China slams US on warship sailing near artificial islands

Pekin, China: The United States defied China Tuesday by sending a warship close to artificial islands the rising Asian power is building in disputed waters, prompting Beijing to summon the US ambassador and denounce what it called a threat to its sovereignty.
The USS Lassen passed within 12 nautical miles — the normal limit of territorial waters around natural land — of at least one of the formations Beijing claims in the South China Sea.
China’s defence ministry said a destroyer-class ship and another frigate were dispatched to “warn” the US vessel, which Beijing said it had “shadowed”.
Washington’s long-awaited move appeared to escalate tensions over the strategically vital waters, where Beijing has rapidly transformed reefs and outcrops into artificial islands with potential military use.
China claims sovereignty over almost the whole of the South China Sea, raising concerns it could one day dictate who may transit its busy sea lanes.
Several neighbouring countries including the Philippines, a US ally, have competing claims and the dispute has raised fears of clashes in an area through which a third of the world’s oil passes.
The US action was part of its “routine operations in the Sea in accordance with international law”, an American official told AFP. “We will fly, sail, and operate anywhere in the world that international law allows.”
China’s deputy foreign minister Zhang Yesui summoned US Ambassador Max Baucus on Tuesday to announce that the USS Lassen had engaged in a “serious provocation,” the official news agency Xinhua said.
“The Chinese government will resolutely safeguard territorial sovereignty and legal sea interests, and China will do whatever necessary to oppose deliberate provocation from any country,” Zhang added.
A foreign ministry spokesman said that the ship had “illegally entered” waters near the islands.
Fiery state-run tabloid the Global Times hinted in an editorial that Beijing could respond more strongly if the US made similar trips in the future.
“We should first track the US warships. If they, instead of passing by, stop for further actions, it is necessary for us to launch electronic interventions, and even send out warships, lock them by fire-control radar and fly over the US vessels,” it said.
It added that: “At present, no country, the US included, is able to obstruct Beijing’s island reclamation in the region.”
But despite the Chinese rhetoric, analysts said more such US manoeuvres could be expected.
Beijing’s so far limited response showed that it had had “its bluff called”, said Rory Medcalf, director of the international security programme at the Lowy Institute in Sydney.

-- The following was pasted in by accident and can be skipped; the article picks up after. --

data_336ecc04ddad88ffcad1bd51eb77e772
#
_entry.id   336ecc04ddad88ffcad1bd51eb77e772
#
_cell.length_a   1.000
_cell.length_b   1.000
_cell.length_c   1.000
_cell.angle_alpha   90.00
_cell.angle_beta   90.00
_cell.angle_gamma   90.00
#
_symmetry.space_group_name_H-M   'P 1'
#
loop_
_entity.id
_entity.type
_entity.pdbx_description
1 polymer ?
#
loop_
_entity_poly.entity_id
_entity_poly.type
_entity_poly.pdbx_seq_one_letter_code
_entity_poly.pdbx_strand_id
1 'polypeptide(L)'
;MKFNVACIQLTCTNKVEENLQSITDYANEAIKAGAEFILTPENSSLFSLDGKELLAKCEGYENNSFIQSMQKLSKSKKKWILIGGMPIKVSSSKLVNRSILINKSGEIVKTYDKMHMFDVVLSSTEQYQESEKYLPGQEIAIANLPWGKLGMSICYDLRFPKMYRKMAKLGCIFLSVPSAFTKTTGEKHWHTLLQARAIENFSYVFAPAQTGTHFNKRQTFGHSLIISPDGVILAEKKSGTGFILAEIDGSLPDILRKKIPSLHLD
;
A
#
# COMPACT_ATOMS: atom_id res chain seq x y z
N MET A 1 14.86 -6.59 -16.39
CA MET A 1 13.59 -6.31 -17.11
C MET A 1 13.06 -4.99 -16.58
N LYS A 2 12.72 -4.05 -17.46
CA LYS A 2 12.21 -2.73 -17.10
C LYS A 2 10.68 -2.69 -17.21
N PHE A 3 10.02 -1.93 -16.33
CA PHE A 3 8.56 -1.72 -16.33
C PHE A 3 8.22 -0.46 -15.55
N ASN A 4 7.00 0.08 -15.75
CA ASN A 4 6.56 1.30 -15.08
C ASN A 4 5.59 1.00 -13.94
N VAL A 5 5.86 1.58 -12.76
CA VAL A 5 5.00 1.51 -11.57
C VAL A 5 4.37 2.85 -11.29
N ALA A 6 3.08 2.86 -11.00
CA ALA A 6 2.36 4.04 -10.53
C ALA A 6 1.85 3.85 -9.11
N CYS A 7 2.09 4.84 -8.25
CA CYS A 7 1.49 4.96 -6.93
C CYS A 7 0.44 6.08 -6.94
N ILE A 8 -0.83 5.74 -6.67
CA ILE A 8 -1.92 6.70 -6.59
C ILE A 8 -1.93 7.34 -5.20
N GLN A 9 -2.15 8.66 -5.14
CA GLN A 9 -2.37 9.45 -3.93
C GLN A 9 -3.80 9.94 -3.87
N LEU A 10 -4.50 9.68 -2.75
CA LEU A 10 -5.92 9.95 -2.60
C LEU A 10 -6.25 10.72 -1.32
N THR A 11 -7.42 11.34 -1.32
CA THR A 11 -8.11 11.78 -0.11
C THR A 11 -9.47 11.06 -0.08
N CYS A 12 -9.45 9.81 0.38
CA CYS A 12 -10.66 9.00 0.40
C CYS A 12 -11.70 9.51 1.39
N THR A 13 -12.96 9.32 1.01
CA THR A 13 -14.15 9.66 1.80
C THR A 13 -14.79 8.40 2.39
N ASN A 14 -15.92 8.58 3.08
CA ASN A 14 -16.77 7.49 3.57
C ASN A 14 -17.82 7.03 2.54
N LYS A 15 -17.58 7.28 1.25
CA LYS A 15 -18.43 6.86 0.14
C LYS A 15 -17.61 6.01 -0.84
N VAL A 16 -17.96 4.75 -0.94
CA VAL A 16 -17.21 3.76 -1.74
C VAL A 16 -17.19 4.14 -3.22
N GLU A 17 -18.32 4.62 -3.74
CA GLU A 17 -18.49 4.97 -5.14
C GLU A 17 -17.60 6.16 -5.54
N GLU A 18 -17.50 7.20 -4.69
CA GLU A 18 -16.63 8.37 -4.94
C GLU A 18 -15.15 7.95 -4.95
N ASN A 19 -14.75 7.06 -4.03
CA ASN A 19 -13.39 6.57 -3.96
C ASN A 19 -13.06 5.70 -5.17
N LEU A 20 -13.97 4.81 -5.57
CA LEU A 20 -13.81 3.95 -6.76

“The US and its allies and partners should now help the Chinese leadership in saving face, by emphasising that freedom of navigation operations are normal, not extraordinary,” he said.

Balance of power

China’s defence ministry said in a statement it had sent a “Lanzhou” missile destroyer and another ship to warn the USS Lassen.
It added that the US actions had “damaged trust” and said China would take “all necessary measures” to maintain national security.
There have been repeated confrontations in the area between Chinese vessels and boats from some of its neighbours who assert rights to the waters, particularly the Philippines and Vietnam.
Both are members of the Association of Southeast Asian Nations, which has long called on China to negotiate a code of conduct in the region, as are fellow claimants Brunei and Malaysia. Taiwan also makes claims over part of the sea.
Manila has infuriated the world’s second-largest economy by taking the dispute to a United Nations tribunal, and Philippine President Benigno Aquino said the US action demonstrated that “the balance of power says that there is not just a single voice that must be adhered to”.
Beijing’s reclamations have been seen as an attempt to assert its claims by establishing physical facts, but Aquino said: “There is no de facto changing of the reality on the ground.”
Beijing has repeatedly said the construction work is mainly for civilian purposes.
But satellite images of the islands published by the Washington-based Centre for Strategic and International Studies show that Beijing has reclaimed millions of square metres of land in the Spratlys, known as Nansha in Chinese.
The pictures also show a host of facilities with the potential for military applications being developed, including as many as three runways — at least one of them 3,000 metres (10,000 feet) long.

‘Long overdue’

The US, which is engaged in a foreign policy “pivot” to Asia, and China, which has the world’s largest military and is expanding the reach of its navy, are jockeying for position in the Pacific.
The sail-by was “long overdue”, said Bonnie Glaser, a senior China expert at CSIS, adding that the exercises “should be done quietly, regularly, and often”.
“There should be no media fanfare,” she added. “The way this has been handled has left the Chinese believing that the US is challenging its sovereignty rather than simply exercising freedom of the seas.”